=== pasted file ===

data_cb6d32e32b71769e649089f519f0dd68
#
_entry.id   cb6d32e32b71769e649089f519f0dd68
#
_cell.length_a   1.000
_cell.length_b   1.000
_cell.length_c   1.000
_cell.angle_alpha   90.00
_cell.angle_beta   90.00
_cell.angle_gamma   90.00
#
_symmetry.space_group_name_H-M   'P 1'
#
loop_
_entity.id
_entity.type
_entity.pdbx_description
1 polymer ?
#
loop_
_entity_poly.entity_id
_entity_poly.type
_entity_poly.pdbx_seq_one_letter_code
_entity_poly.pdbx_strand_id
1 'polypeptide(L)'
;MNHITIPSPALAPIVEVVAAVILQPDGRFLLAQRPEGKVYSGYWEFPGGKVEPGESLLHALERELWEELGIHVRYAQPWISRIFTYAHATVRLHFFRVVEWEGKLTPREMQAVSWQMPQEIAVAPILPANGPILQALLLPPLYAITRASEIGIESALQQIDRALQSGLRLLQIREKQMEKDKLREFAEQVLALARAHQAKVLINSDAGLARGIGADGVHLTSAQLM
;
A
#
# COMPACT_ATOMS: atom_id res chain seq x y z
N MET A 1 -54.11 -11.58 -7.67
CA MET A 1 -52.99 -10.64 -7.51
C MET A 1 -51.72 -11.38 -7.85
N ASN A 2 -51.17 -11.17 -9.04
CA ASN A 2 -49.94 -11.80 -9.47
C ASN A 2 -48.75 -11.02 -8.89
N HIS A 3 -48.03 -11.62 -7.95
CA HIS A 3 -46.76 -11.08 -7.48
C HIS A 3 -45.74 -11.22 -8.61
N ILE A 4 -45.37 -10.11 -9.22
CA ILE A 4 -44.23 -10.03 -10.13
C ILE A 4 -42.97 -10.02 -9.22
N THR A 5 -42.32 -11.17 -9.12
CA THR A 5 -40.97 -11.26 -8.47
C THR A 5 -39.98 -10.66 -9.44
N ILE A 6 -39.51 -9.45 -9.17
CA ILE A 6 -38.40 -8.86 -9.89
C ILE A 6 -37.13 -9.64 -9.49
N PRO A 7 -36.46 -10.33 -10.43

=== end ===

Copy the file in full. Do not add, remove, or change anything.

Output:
data_cb6d32e32b71769e649089f519f0dd68
#
_entry.id   cb6d32e32b71769e649089f519f0dd68
#
_cell.length_a   1.000
_cell.length_b   1.000
_cell.length_c   1.000
_cell.angle_alpha   90.00
_cell.angle_beta   90.00
_cell.angle_gamma   90.00
#
_symmetry.space_group_name_H-M   'P 1'
#
loop_
_entity.id
_entity.type
_entity.pdbx_description
1 polymer ?
#
loop_
_entity_poly.entity_id
_entity_poly.type
_entity_poly.pdbx_seq_one_letter_code
_entity_poly.pdbx_strand_id
1 'polypeptide(L)'
;MNHITIPSPALAPIVEVVAAVILQPDGRFLLAQRPEGKVYSGYWEFPGGKVEPGESLLHALERELWEELGIHVRYAQPWISRIFTYAHATVRLHFFRVVEWEGKLTPREMQAVSWQMPQEIAVAPILPANGPILQALLLPPLYAITRASEIGIESALQQIDRALQSGLRLLQIREKQMEKDKLREFAEQVLALARAHQAKVLINSDAGLARGIGADGVHLTSAQLM
;
A
#
# COMPACT_ATOMS: atom_id res chain seq x y z
N MET A 1 -54.11 -11.58 -7.67
CA MET A 1 -52.99 -10.64 -7.51
C MET A 1 -51.72 -11.38 -7.85
N ASN A 2 -51.17 -11.17 -9.04
CA ASN A 2 -49.94 -11.80 -9.47
C ASN A 2 -48.75 -11.02 -8.89
N HIS A 3 -48.03 -11.62 -7.95
CA HIS A 3 -46.76 -11.08 -7.48
C HIS A 3 -45.74 -11.22 -8.61
N ILE A 4 -45.37 -10.11 -9.22
CA ILE A 4 -44.23 -10.03 -10.13
C ILE A 4 -42.97 -10.02 -9.22
N THR A 5 -42.32 -11.17 -9.12
CA THR A 5 -40.97 -11.26 -8.47
C THR A 5 -39.98 -10.66 -9.44
N ILE A 6 -39.51 -9.45 -9.17
CA ILE A 6 -38.40 -8.86 -9.89
C ILE A 6 -37.13 -9.64 -9.49
N PRO A 7 -36.46 -10.33 -10.43